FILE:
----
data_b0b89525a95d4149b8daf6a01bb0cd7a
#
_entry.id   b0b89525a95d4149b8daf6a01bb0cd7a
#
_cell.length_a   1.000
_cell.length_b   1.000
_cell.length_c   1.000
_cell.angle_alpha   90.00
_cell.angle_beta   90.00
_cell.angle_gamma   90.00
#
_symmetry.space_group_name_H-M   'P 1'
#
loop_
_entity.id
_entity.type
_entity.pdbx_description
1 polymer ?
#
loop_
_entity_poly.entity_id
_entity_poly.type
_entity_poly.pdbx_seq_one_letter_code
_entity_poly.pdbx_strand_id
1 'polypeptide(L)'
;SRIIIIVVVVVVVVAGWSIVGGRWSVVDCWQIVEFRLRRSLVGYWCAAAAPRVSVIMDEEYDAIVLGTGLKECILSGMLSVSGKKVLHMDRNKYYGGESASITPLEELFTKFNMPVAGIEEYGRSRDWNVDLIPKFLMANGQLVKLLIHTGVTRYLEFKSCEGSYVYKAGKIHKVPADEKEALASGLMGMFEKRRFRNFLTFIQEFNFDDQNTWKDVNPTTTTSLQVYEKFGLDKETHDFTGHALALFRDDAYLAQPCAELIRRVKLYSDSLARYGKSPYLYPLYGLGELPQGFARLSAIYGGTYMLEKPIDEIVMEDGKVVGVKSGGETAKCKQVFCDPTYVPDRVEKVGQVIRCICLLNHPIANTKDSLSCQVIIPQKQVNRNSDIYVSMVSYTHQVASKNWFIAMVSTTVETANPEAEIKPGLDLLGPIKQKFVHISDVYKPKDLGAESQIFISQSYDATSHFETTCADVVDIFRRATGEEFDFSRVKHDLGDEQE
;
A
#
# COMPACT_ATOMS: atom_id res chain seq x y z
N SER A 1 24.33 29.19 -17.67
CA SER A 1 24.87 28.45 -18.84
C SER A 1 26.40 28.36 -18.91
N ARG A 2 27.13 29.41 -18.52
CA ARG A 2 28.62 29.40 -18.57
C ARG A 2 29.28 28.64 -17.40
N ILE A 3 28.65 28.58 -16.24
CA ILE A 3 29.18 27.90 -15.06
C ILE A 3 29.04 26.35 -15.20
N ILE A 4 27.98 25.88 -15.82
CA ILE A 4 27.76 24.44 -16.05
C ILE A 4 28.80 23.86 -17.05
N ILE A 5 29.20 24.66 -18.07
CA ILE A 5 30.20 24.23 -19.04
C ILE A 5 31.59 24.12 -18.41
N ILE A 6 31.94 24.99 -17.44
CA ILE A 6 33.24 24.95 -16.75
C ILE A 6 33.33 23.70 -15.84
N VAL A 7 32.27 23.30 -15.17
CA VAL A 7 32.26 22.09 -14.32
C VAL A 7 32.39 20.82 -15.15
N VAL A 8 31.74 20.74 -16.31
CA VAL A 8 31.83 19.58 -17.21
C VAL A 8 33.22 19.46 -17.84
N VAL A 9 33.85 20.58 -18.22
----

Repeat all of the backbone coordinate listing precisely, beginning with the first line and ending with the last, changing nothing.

data_b0b89525a95d4149b8daf6a01bb0cd7a
#
_entry.id   b0b89525a95d4149b8daf6a01bb0cd7a
#
_cell.length_a   1.000
_cell.length_b   1.000
_cell.length_c   1.000
_cell.angle_alpha   90.00
_cell.angle_beta   90.00
_cell.angle_gamma   90.00
#
_symmetry.space_group_name_H-M   'P 1'
#
loop_
_entity.id
_entity.type
_entity.pdbx_description
1 polymer ?
#
loop_
_entity_poly.entity_id
_entity_poly.type
_entity_poly.pdbx_seq_one_letter_code
_entity_poly.pdbx_strand_id
1 'polypeptide(L)'
;SRIIIIVVVVVVVVAGWSIVGGRWSVVDCWQIVEFRLRRSLVGYWCAAAAPRVSVIMDEEYDAIVLGTGLKECILSGMLSVSGKKVLHMDRNKYYGGESASITPLEELFTKFNMPVAGIEEYGRSRDWNVDLIPKFLMANGQLVKLLIHTGVTRYLEFKSCEGSYVYKAGKIHKVPADEKEALASGLMGMFEKRRFRNFLTFIQEFNFDDQNTWKDVNPTTTTSLQVYEKFGLDKETHDFTGHALALFRDDAYLAQPCAELIRRVKLYSDSLARYGKSPYLYPLYGLGELPQGFARLSAIYGGTYMLEKPIDEIVMEDGKVVGVKSGGETAKCKQVFCDPTYVPDRVEKVGQVIRCICLLNHPIANTKDSLSCQVIIPQKQVNRNSDIYVSMVSYTHQVASKNWFIAMVSTTVETANPEAEIKPGLDLLGPIKQKFVHISDVYKPKDLGAESQIFISQSYDATSHFETTCADVVDIFRRATGEEFDFSRVKHDLGDEQE
;
A
#
# COMPACT_ATOMS: atom_id res chain seq x y z
N SER A 1 24.33 29.19 -17.67
CA SER A 1 24.87 28.45 -18.84
C SER A 1 26.40 28.36 -18.91
N ARG A 2 27.13 29.41 -18.52
CA ARG A 2 28.62 29.40 -18.57
C ARG A 2 29.28 28.64 -17.40
N ILE A 3 28.65 28.58 -16.24
CA ILE A 3 29.18 27.90 -15.06
C ILE A 3 29.04 26.35 -15.20
N ILE A 4 27.98 25.88 -15.82
CA ILE A 4 27.76 24.44 -16.05
C ILE A 4 28.80 23.86 -17.05
N ILE A 5 29.20 24.66 -18.07
CA ILE A 5 30.20 24.23 -19.04
C ILE A 5 31.59 24.12 -18.41
N ILE A 6 31.94 24.99 -17.44
CA ILE A 6 33.24 24.95 -16.75
C ILE A 6 33.33 23.70 -15.84
N VAL A 7 32.27 23.30 -15.17
CA VAL A 7 32.26 22.09 -14.32
C VAL A 7 32.39 20.82 -15.15
N VAL A 8 31.74 20.74 -16.31
CA VAL A 8 31.83 19.58 -17.21
C VAL A 8 33.22 19.46 -17.84
N VAL A 9 33.85 20.58 -18.22